PROJECTIdaho

State Fiscal Briefs

May 2022

Looking for Idaho data related to the pandemic? We have health, economic, and fiscal data on our new tool, How the COVID-19 Pandemic is Transforming State Budgets.

Idaho’s budget basics

According to the National Association of State Budget Officers (NASBO), Idaho’s total expenditures in fiscal year (FY) 2021 were $15.4 billion, including general funds, other state funds, bonds, and federal funds. NASBO reported that total expenditures across all states in FY 2021 were $2.7 trillion, ranging from $4.7 billion in Wyoming to $512.8 billion in California.

Each state allocates spending and taxes differently among different levels of governments, and local governments often administer programs with state funds, so combined state and local government data show a more complete picture of individual benefits and contributions when comparing states.

Per the US Census Bureau, Idaho’s combined state and local direct general expenditures were $13.6 billion in FY 2019 (the most recent year census data were available), or $7,606 per capita. (Census data exclude “business-like” activities such as utilities and transfers between state and local governments.) National per capita direct general expenditures were $10,161.

Idaho’s largest spending areas per capita were public welfare ($1,628) and elementary and secondary education ($1,398). The Census Bureau includes most Medicaid spending in public welfare but also allocates some of it to public hospitals. Per capita spending is useful for state comparisons but is an incomplete metric because it doesn’t provide any information about a state’s demographics, policy decisions, administrative procedures, or residents’ choices.

Idaho’s combined state and local general revenues were $13.6 billion in FY 2019, or $7,613 per capita. National per capita general revenues were $10,563. Idaho uses all major state and local taxes. After federal transfers, Idaho’s largest sources of per capita revenue were charges ($1,393), such as state university tuition and highway tolls, and property taxes ($1,100).

Idaho’s politics

Governor Brad Little, a Republican, was elected in 2018 with 60 percent of the vote. The next gubernatorial election is in 2022.

Republicans control both the House of Representatives (58 Republicans to 11 Democrats) and Senate (28 Republicans to 7 Democrats), with veto-proof majorities in both houses. Control of the governor’s mansion and each house of the legislature gives Republicans a trifecta in Idaho. The entire legislature is up for election in 2022 because both representatives and senators serve two-year terms.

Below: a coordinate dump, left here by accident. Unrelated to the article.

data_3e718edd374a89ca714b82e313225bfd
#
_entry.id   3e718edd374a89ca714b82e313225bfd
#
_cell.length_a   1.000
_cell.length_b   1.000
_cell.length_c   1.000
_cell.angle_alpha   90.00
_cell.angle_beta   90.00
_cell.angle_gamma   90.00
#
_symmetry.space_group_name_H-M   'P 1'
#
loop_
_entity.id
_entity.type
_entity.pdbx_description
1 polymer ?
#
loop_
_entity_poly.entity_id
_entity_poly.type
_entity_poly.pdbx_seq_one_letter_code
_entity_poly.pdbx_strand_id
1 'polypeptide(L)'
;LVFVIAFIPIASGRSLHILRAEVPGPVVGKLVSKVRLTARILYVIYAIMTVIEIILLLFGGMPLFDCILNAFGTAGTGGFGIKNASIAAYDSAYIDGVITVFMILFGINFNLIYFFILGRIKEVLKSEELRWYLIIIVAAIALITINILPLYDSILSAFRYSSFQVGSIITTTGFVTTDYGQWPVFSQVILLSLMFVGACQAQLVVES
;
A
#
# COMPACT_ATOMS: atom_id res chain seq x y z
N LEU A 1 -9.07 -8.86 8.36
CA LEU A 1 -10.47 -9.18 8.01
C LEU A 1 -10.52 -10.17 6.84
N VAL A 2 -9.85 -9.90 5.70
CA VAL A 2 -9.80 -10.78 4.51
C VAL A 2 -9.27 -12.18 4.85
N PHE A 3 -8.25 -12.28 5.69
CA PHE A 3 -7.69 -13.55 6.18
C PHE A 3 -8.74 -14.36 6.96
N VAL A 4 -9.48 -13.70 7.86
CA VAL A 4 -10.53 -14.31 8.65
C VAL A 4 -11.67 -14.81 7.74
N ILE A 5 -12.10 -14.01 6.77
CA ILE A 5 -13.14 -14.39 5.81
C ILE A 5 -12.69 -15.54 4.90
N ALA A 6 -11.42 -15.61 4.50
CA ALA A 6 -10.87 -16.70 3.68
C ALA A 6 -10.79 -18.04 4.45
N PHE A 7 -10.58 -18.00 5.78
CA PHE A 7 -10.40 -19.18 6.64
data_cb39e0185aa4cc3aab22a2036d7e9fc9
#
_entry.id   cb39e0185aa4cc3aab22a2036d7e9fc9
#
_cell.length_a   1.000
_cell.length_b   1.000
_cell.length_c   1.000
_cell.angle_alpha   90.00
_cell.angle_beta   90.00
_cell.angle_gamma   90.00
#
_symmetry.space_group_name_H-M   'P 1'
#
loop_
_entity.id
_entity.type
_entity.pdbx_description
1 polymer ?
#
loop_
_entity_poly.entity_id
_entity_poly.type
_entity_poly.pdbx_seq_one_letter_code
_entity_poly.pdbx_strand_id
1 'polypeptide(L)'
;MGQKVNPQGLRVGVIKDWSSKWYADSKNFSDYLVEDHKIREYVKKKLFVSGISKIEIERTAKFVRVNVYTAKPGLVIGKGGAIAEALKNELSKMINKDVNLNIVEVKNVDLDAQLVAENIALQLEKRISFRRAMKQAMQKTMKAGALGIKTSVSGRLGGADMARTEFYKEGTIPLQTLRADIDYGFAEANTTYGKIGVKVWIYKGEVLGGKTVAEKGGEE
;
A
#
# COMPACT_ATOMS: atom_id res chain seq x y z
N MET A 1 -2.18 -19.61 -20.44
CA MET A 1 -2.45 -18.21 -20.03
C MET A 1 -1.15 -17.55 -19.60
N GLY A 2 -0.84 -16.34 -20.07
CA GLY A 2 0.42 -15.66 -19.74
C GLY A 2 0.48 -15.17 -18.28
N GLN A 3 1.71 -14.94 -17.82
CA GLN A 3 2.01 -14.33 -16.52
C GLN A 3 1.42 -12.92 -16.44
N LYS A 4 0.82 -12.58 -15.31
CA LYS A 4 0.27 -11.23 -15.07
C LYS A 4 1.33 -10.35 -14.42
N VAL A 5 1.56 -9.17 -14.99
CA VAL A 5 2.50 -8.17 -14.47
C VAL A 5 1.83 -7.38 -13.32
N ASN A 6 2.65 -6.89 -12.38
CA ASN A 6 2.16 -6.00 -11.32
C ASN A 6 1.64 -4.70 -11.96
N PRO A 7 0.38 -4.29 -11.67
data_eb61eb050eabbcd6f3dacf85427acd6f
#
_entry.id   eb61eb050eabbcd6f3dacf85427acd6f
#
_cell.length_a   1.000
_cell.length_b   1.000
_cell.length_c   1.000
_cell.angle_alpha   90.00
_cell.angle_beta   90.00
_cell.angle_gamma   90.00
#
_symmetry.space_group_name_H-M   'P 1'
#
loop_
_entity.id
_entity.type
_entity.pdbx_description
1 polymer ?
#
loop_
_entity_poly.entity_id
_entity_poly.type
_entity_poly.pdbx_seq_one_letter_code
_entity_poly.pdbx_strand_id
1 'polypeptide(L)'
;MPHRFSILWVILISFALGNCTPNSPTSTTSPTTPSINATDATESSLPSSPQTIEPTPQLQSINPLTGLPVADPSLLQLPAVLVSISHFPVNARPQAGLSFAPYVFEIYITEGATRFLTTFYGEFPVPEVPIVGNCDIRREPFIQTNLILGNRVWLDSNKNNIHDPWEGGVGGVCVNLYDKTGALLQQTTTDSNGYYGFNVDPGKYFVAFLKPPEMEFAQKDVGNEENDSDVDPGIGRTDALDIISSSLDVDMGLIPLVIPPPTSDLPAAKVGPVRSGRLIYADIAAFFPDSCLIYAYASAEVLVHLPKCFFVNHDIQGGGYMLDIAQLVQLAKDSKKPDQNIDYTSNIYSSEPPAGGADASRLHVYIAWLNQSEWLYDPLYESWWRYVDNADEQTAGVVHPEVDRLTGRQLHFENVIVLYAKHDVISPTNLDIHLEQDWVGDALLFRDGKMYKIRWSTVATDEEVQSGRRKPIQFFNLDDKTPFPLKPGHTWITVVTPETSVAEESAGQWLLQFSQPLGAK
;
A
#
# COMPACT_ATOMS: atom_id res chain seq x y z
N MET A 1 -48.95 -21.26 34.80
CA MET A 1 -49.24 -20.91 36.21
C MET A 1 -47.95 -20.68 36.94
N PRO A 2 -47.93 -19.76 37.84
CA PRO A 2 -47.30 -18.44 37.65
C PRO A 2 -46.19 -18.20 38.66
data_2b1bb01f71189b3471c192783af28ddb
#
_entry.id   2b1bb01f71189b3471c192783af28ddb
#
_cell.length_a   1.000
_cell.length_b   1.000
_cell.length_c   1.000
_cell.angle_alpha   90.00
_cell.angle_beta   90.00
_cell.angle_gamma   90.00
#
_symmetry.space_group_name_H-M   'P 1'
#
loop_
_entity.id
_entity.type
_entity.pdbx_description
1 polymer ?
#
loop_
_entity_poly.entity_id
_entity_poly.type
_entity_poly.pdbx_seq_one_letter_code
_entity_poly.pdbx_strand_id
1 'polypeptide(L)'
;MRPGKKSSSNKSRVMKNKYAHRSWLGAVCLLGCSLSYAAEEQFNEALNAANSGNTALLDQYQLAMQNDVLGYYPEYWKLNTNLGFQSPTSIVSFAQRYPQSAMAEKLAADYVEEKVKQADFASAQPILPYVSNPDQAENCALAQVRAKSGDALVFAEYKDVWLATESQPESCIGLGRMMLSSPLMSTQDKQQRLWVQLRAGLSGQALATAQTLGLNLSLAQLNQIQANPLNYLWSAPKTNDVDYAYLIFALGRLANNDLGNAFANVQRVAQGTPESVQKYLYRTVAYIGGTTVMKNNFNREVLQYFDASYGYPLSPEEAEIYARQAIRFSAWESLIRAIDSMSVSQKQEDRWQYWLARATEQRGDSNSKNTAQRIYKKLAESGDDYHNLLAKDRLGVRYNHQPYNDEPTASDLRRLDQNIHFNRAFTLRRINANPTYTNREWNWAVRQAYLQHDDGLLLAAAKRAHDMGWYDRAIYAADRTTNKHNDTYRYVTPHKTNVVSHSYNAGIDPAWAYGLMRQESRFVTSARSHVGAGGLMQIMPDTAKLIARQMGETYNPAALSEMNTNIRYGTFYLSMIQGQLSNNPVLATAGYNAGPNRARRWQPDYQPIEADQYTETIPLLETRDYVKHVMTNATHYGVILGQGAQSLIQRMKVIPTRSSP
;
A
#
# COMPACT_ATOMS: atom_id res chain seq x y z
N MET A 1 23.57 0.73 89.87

Idaho’s budget institutions, rules, and constraints

Idaho uses an annual budget. The legislature must pass a balanced budget, but it can carry a deficit over into the following year. Idaho further limits spending growth with a formula related to the state’s personal income growth. The rule is binding and requires a legislative supermajority to override it. The state also limits total authorized debt and debt service.

(Note: Some states have informal budget institutions that constrain overall spending growth or a specific expenditure’s growth.)

Idaho’s current budget

Governor Little released his FY 2023 budget proposal and gave his state of the state address in January 2022. In February 2022, Idaho passed a large individual income tax cut, including lowering the state’s top tax rate from 6.5 percent to 6 percent and providing one-time tax rebates for all tax filers.

Idaho enacted its FY 2022 budget in June 2021. The enacted budget included $4.2 billion in general fund spending. According to the governor, Idaho also enacted a large individual income tax cut in March 2021, which lowered the state’s top tax rate from 6.9 percent to 6.5 percent and provided one-time tax rebates for all tax filers, among other tax changes.

Under the American Rescue Plan, Idaho will receive $1.1 billion in direct state fiscal aid and $471 million in local government aid from the federal government. As of January 2022, Idaho had spent part of its ARP funds on public health programs.

According to NASBO, Idaho’s recent expenditure totals (general fund spending/total spending, including federal transfers) were:

  • FY 2021: $4.4 billion/$15.4 billion

  • FY 2020: $4.5 billion/$11.7 billion

  • FY 2019: $4.3 billion/$10.9 billion

For more on Idaho’s budget, see